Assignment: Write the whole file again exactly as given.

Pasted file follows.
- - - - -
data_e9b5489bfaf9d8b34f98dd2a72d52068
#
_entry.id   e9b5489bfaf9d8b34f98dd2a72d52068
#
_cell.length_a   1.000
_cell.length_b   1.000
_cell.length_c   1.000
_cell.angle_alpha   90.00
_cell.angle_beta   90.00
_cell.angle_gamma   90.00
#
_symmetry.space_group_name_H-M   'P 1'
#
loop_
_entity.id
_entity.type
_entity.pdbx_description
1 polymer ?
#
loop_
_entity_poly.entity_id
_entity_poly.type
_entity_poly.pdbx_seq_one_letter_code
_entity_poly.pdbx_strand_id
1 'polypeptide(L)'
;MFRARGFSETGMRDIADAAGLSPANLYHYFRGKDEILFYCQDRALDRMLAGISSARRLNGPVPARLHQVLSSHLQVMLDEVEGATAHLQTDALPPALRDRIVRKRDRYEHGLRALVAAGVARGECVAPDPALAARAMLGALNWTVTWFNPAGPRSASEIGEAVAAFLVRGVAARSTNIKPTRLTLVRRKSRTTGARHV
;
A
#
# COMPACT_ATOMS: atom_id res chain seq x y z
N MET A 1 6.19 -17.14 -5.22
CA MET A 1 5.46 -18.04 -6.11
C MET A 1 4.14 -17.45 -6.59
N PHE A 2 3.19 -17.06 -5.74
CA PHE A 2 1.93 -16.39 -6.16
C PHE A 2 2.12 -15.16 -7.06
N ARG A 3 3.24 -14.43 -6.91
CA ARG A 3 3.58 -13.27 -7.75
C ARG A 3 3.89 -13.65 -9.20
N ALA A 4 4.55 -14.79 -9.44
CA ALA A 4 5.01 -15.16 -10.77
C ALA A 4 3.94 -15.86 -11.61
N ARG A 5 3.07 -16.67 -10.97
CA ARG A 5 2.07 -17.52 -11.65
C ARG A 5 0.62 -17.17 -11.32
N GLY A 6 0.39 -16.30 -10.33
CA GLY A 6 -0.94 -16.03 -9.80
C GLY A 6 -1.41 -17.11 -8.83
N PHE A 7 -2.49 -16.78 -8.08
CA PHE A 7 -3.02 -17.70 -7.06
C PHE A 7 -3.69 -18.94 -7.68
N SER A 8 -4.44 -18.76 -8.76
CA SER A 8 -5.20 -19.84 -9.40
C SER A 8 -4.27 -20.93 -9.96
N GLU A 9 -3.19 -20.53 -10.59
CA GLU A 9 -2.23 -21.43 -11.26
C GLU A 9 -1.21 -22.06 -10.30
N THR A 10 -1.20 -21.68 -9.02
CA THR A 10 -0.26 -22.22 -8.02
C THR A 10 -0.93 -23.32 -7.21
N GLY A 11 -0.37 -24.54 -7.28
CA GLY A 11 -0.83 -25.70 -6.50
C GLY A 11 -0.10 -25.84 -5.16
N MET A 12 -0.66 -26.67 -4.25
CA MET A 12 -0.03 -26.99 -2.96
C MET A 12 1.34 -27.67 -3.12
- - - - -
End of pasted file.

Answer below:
data_e9b5489bfaf9d8b34f98dd2a72d52068
#
_entry.id   e9b5489bfaf9d8b34f98dd2a72d52068
#
_cell.length_a   1.000
_cell.length_b   1.000
_cell.length_c   1.000
_cell.angle_alpha   90.00
_cell.angle_beta   90.00
_cell.angle_gamma   90.00
#
_symmetry.space_group_name_H-M   'P 1'
#
loop_
_entity.id
_entity.type
_entity.pdbx_description
1 polymer ?
#
loop_
_entity_poly.entity_id
_entity_poly.type
_entity_poly.pdbx_seq_one_letter_code
_entity_poly.pdbx_strand_id
1 'polypeptide(L)'
;MFRARGFSETGMRDIADAAGLSPANLYHYFRGKDEILFYCQDRALDRMLAGISSARRLNGPVPARLHQVLSSHLQVMLDEVEGATAHLQTDALPPALRDRIVRKRDRYEHGLRALVAAGVARGECVAPDPALAARAMLGALNWTVTWFNPAGPRSASEIGEAVAAFLVRGVAARSTNIKPTRLTLVRRKSRTTGARHV
;
A
#
# COMPACT_ATOMS: atom_id res chain seq x y z
N MET A 1 6.19 -17.14 -5.22
CA MET A 1 5.46 -18.04 -6.11
C MET A 1 4.14 -17.45 -6.59
N PHE A 2 3.19 -17.06 -5.74
CA PHE A 2 1.93 -16.39 -6.16
C PHE A 2 2.12 -15.16 -7.06
N ARG A 3 3.24 -14.43 -6.91
CA ARG A 3 3.58 -13.27 -7.75
C ARG A 3 3.89 -13.65 -9.20
N ALA A 4 4.55 -14.79 -9.44
CA ALA A 4 5.01 -15.16 -10.77
C ALA A 4 3.94 -15.86 -11.61
N ARG A 5 3.07 -16.67 -10.97
CA ARG A 5 2.07 -17.52 -11.65
C ARG A 5 0.62 -17.17 -11.32
N GLY A 6 0.39 -16.30 -10.33
CA GLY A 6 -0.94 -16.03 -9.80
C GLY A 6 -1.41 -17.11 -8.83
N PHE A 7 -2.49 -16.78 -8.08
CA PHE A 7 -3.02 -17.70 -7.06
C PHE A 7 -3.69 -18.94 -7.68
N SER A 8 -4.44 -18.76 -8.76
CA SER A 8 -5.20 -19.84 -9.40
C SER A 8 -4.27 -20.93 -9.96
N GLU A 9 -3.19 -20.53 -10.59
CA GLU A 9 -2.23 -21.43 -11.26
C GLU A 9 -1.21 -22.06 -10.30
N THR A 10 -1.20 -21.68 -9.02
CA THR A 10 -0.26 -22.22 -8.02
C THR A 10 -0.93 -23.32 -7.21
N GLY A 11 -0.37 -24.54 -7.28
CA GLY A 11 -0.83 -25.70 -6.50
C GLY A 11 -0.10 -25.84 -5.16
N MET A 12 -0.66 -26.67 -4.25
CA MET A 12 -0.03 -26.99 -2.96
C MET A 12 1.34 -27.67 -3.12